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I want to prove that Jungle River metric is indeed a metric space, and determine it is open and closed balls. Firstly, i know that the metric is given by $x,y\in \mathbb{R}^2$, such that $x=(x_1,x_2), y=(y_1,y_2),$ and $$ d(x,y) = \begin{cases} |x_2-y_2|, & \text{if } x_1 = y_1,\\ |x_2| + |y_2| + |x_1-y_1|, & \text{if } x_1 \neq y_1. \end{cases}$$

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    $\begingroup$ Also $d(x,y)\geq 0$ since absolute value is non-negative, and $d(x,y)=d(y,x)$ since all the experession on RHS are symmetrical. $\endgroup$ – Aysha A. Jan 6 '15 at 8:59
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    $\begingroup$ Geometrically speaking $d(x,y)+d(y,z) \geq d(x, z)$ since you can draw this paths and equality will be only if $y$ lies on the path between $x$ and $z$. $\endgroup$ – Jihad Jan 6 '15 at 9:04
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If $d(x,y)=0,$ then $x_1=x_2$ (why?) and therefore $|y_1-y_2|=0$ which then yields $y_1=y_2.$ Also, if $x=y,$ then $(x_1,x_2)=(y_1,y_2),$ so that $$d(x,y)=|x_2-y_2|=0.$$ To show that $d(x,y)\leq d(x,z)+d(z,y), z:=(z_1,z_2)$; Consider the following four cases: (a) $x_1=z_1;$ (b) $x_1,x_2,z_1$ are pairwise different; (c) $x_1=x_2$ but $z_1$ is different (d) $x_1$ is different from $$x_2=z_1.$$ Note that: Drawing some balls in this metric you just seem to get a diamonds of some size along the x-axis and then potentially a vertical line extending from its centre that passes through the tip.

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    $\begingroup$ Pls., this is not clear, could you elaborate? $\endgroup$ – Aysha A. Jan 6 '15 at 17:04
  • $\begingroup$ @AyshaA. What parts don't you understand exactly? $\endgroup$ – Viktor Glombik Mar 13 at 15:51
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I'm also struggling a bit with proving the triangle inequality with the cases proving in @Yusuf's answer and hope to revive this post a little by positing what I've got so far: Let $x,y,z \in \mathbb{R}^2$.

Case 1: $x_1 = z_1$. Then, if (1a) $x_1 \neq y_1$ and $y_1 \neq z_1$ we have \begin{align*} d(x,z) & = | x_2 - z_2 | \le | x_2 | + | z_2 | + | x_1 - z_1 | \\ & \le | x_2 | + | z_2 | + 2 | y_2 | + | x_1 - y_1 + y_1 - z_1 | \\ & \le | x_2 | + | y_2 | + | x_1 - y_1 | + | z_2 | + | y_2 | + | y_1 - z_1 | = d(x,y) + d(y,z). \end{align*} and if (1b) $x_1 = y_1 = z_1$ \begin{align*} d(x,z) = | x_2 - z_2 | \le |x_2 - y_2 + y_2 - z_2 | \le |x_2 - y_2 | +| y_2 - z_2 |. \end{align*}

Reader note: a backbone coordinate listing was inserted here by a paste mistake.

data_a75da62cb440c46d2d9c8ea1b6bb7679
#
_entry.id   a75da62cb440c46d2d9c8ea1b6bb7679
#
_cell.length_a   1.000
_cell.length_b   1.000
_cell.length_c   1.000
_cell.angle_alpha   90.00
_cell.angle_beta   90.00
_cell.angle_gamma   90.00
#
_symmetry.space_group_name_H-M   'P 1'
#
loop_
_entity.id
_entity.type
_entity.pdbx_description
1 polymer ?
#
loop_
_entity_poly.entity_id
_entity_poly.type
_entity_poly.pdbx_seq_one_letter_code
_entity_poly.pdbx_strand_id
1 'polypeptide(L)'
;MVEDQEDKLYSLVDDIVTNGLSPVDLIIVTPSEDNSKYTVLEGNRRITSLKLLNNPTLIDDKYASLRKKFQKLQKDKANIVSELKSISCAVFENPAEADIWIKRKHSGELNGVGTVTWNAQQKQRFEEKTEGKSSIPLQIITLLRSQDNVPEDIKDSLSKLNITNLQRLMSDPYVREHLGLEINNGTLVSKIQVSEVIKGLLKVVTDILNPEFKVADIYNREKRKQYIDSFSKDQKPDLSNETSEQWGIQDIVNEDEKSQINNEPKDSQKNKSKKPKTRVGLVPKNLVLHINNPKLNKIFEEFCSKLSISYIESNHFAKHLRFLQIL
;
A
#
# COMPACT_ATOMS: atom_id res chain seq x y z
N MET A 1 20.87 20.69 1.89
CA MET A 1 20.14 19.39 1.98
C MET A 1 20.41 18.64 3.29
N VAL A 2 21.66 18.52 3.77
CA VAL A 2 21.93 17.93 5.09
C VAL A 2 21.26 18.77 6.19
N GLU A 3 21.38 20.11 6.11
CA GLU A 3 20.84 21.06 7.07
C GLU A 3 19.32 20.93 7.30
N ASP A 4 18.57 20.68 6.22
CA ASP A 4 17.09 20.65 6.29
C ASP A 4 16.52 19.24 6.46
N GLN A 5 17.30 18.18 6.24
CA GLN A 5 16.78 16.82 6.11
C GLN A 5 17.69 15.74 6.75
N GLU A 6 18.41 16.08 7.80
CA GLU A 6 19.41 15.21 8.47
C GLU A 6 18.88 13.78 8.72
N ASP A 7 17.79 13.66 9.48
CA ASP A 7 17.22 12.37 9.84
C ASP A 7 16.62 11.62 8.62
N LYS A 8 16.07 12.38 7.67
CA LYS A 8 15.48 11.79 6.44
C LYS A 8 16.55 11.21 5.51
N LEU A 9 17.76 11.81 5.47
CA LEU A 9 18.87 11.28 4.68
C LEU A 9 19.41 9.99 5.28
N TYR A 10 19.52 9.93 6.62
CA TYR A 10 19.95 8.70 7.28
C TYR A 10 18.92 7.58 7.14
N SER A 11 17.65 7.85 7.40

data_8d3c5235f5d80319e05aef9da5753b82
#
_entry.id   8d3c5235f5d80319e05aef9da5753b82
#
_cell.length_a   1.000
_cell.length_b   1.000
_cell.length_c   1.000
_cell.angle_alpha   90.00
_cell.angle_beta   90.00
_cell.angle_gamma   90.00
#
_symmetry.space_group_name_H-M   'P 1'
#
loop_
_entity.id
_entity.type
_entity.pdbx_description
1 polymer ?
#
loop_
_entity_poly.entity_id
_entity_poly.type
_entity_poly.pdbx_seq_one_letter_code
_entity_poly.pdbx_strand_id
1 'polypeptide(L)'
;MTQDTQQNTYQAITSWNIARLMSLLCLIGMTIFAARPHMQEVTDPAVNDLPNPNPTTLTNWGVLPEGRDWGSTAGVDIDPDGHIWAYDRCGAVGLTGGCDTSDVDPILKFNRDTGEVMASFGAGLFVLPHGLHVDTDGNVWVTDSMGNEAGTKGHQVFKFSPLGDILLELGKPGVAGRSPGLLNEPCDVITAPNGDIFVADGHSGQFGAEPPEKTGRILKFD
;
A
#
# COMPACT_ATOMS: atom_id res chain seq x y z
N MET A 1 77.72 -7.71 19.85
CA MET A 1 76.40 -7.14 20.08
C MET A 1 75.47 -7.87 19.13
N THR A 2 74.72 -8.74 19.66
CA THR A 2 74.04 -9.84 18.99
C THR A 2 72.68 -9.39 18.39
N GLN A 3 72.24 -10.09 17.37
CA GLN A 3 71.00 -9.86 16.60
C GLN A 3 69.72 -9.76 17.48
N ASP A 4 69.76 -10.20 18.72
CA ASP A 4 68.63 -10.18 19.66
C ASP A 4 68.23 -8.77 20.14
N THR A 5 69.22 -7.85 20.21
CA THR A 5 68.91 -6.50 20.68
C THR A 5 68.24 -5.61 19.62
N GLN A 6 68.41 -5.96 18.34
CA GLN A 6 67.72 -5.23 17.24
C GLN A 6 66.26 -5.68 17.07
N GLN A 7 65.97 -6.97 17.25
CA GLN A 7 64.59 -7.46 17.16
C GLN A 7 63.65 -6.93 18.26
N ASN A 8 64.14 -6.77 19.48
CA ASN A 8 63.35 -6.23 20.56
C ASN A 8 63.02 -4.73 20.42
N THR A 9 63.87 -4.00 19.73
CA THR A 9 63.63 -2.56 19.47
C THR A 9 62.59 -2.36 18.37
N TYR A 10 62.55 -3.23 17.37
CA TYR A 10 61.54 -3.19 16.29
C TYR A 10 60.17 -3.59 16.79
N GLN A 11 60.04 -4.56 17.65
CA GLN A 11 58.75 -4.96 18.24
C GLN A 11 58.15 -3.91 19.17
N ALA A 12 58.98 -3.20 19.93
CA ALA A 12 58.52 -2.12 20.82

Case 2: $x_1 \neq x_2 \neq z_1$. Then for (2a) $y_1 \neq z_1$ we have \begin{equation*} d(x,z) = | x_2 | + | z_2 | + | x_1 - z_1 | \overset{\triangle \neq }{\le} | x_2 | + |y_2 | + | x_1 - y_1 | + | y_2 | + | z_2 | + | y_1 - z_1 | \end{equation*} For (2b) $y_1 = z_1 \neq x_2$ we would have to show \begin{equation*} d(x,z) = | x_2 | + | z_2 | + | x_1 - z_1 | \le | x_2 | + | y_2 | + | x_1 - y_1 | + | z_2 - y_2 |, \end{equation*} which I couldn't manage.

Case 3: $x_1 = x_2 \neq z_1$ If also $z_1 \neq y_1$ we have Case (1a). For $z_1 = y_1$ we need to show \begin{align*} d(x,z) & = | x_2 | + | z_2 | + | x_1 - z_1 | = | x_2 | + | z_2 | + | x_2 - z_1 | \\ & \overset{(\star)}{\le} | x_2 | + | y_2 | + | x_2 - y_1| + | y_2 - z_2 | \\ & = | x_2 | + | y_2 | + | x_1 - y_1| + | y_2 - z_2 |, \end{align*} but I haven't been able to show $(\star)$, which is very similar to (2b)

Case 4: $x_1 \neq x_2 = z_1$. For (4a) $y_1 = z_1$ we would have to show \begin{align*} d(x,z) & = | x_2 | + | z_2 | + | x_1 - z_1 | = | z_1 | + | z_2 | + | x_1 - z_1 | \\ & \overset{(\star)}{\le} | z_1 | + | y_2 | + | x_1 - y_1 | + |y_2 - z_2|, \end{align*} but I haven't been able to show $(\star)$, which is very similar to (2b)

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